7. On direct appeal, Trial Counsel filed a brief and motion to withdraw under Supreme Court Rule 26(c), asserting that, based upon a complete and careful examination of the record, there were no arguably appealable issues.[26] In response, Defendant submitted nine arguments for the Supreme Court's consideration: (1) the indictment was faulty; (2) there was no preliminary hearing; (3) there was an interpreter for Mr. Hegab's cross-examination, but not his direct examination; (4) the Superior Court included a jury instruction for the lesser included offense of Attempted Robbery Second Degree without any request for such an instruction from the State; (5) the jury instructions were incomplete and did not include an instruction for mitigating evidence; (6) prosecutorial misconduct; (7) judicial misconduct; (8) the State failed to prove Defendant's guilt of Robbery Second Degree beyond a reasonable doubt; and (9) ineffective assistance of counsel.[27] On February 4, 2015, the Delaware Supreme Court affirmed the judgment of the Superior Court.[28]Because Defendant's claim of ineffective assistance was not decided on the merits in the Superior Court, the Supreme Court did not consider it on direct appeal.[29]

         8. On July 16, 2015, Defendant filed a Motion for Postconviction Relief, which he subsequently amended.[30] Pursuant to Superior Court Criminal Rule 61, the Court appointed counsel ("Rule 61 Counsel").[31] Rule 61 Counsel moved to withdraw as counsel because he concluded, after a thorough and conscientious examination of the record and applicable law, that Defendant's postconviction claims were wholly without merit and that no other substantial grounds for relief are available.[32] Rule 61 Counsel's Motion to Withdraw was forwarded to Defendant, and Defendant responded, affirming that he wished to pursue the grounds for relief asserted in his Amended Motion.[33]

         9. On March 13, 2017, Smith filed a "Motion to Restructure." In the first sentence of the Motion to Restructure, Smith stated that he wanted to withdraw his Rule 61 motion and he wanted the Superior Court to restructure his sentence so that he would be released from Level V upon completion of his minimum mandatory five-year term and he would receive twenty-two months of mental health treatment either within the prison or at the Delaware Psychiatric Center ("DPC").[34]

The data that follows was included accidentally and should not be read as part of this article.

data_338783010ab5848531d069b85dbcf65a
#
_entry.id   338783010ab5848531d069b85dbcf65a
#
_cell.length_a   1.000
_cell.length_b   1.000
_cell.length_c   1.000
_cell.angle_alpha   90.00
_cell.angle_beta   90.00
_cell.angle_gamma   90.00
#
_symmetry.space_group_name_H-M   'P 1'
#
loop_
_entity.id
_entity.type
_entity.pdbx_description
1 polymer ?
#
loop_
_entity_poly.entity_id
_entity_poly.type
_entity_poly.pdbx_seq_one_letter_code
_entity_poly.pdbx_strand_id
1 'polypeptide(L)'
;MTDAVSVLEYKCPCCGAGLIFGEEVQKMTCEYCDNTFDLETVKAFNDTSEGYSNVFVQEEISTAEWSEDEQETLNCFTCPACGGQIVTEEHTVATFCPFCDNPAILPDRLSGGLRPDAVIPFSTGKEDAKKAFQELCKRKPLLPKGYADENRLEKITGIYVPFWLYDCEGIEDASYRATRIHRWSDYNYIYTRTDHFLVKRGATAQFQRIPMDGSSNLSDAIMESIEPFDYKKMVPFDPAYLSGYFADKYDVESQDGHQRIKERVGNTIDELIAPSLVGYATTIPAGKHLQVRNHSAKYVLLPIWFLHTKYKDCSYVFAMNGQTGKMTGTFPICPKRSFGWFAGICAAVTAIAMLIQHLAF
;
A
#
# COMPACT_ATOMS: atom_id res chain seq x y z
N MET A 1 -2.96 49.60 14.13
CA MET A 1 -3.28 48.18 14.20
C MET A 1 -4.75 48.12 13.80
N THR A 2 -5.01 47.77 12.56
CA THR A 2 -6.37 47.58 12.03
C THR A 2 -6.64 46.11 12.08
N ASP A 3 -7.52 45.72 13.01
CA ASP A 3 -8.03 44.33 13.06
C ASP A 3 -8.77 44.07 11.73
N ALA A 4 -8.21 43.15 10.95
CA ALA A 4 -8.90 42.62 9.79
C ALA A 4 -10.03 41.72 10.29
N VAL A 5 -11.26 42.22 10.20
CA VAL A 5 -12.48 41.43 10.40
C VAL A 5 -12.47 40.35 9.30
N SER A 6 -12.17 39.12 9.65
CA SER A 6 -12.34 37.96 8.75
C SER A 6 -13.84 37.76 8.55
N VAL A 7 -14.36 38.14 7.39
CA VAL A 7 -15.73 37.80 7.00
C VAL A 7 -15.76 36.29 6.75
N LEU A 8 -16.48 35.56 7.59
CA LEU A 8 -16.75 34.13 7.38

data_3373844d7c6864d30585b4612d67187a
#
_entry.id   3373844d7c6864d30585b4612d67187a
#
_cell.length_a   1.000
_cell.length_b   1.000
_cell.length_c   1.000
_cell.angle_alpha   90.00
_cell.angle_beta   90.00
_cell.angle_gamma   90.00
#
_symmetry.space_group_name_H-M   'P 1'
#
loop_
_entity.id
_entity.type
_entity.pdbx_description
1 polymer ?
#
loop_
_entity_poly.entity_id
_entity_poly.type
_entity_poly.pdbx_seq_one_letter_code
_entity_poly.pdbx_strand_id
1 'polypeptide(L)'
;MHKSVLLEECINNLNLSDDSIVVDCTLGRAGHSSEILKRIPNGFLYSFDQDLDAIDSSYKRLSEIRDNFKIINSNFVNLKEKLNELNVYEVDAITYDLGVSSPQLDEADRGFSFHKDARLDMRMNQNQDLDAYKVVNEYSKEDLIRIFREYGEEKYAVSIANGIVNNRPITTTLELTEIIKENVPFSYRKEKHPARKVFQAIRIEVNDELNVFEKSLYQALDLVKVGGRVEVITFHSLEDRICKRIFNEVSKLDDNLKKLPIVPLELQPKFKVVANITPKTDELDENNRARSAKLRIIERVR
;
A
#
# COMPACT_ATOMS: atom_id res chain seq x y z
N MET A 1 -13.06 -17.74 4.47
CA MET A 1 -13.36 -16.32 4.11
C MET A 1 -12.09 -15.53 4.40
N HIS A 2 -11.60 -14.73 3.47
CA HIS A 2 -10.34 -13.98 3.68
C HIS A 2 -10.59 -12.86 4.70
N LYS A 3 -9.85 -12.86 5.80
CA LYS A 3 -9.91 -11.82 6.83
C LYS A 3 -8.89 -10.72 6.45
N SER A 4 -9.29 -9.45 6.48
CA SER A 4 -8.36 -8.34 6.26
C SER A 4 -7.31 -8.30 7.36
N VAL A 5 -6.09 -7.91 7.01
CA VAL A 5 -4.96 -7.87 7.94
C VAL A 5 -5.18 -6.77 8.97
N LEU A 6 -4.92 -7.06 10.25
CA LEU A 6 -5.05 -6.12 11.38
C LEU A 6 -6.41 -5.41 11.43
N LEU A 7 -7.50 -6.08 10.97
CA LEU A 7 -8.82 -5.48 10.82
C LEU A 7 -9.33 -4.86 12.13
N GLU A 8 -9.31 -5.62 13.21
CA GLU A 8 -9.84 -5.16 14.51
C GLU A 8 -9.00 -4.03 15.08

10. By Letter Order dated March 30, 2017, the Court acknowledged Smith's withdrawal of his Rule 61 motion and granted his appointed counsel's motion to withdraw.[35] The Court denied Smith's Motion to Restructure because his request to be relocated internally within the Department of Correction's facilities was not within the Superior Court's discretion to order and because Smith's alternative request to be transferred to DPC was not supported by any information from the Department of Health and Social Services as required by 11 Del. C. § 406.[36] Smith appealed this decision to the Delaware Supreme Court.[37]

         11. Smith resubmitted his Rule 61 Motion on April 28, 2017 but the Court deferred consideration of it until the Supreme Court ruled on Smith's Motion to Restructure. On October 26, 2017, the Supreme Court affirmed the denial of Smith's Motion to Restructure.[38]

         12. Before considering the merits of a motion for postconviction relief, the Court must determine whether consideration is barred by any of the Rule 61(i) procedural bars. Rule 61(i) bars relief on any ground for postconviction relief that: (1) was not timely filed; (2) was not asserted in prior postconviction motions; (3) was not asserted in the proceedings leading to the judgment of conviction; or (4) was previously adjudicated. Defendant filed his original Motion for Postconviction Relief within a year of when his judgment of conviction was made final, and Defendant's Motion only asserts claims of ineffective assistance of counsel.[39] Rule 61(i) does not bar consideration of the merits in this case.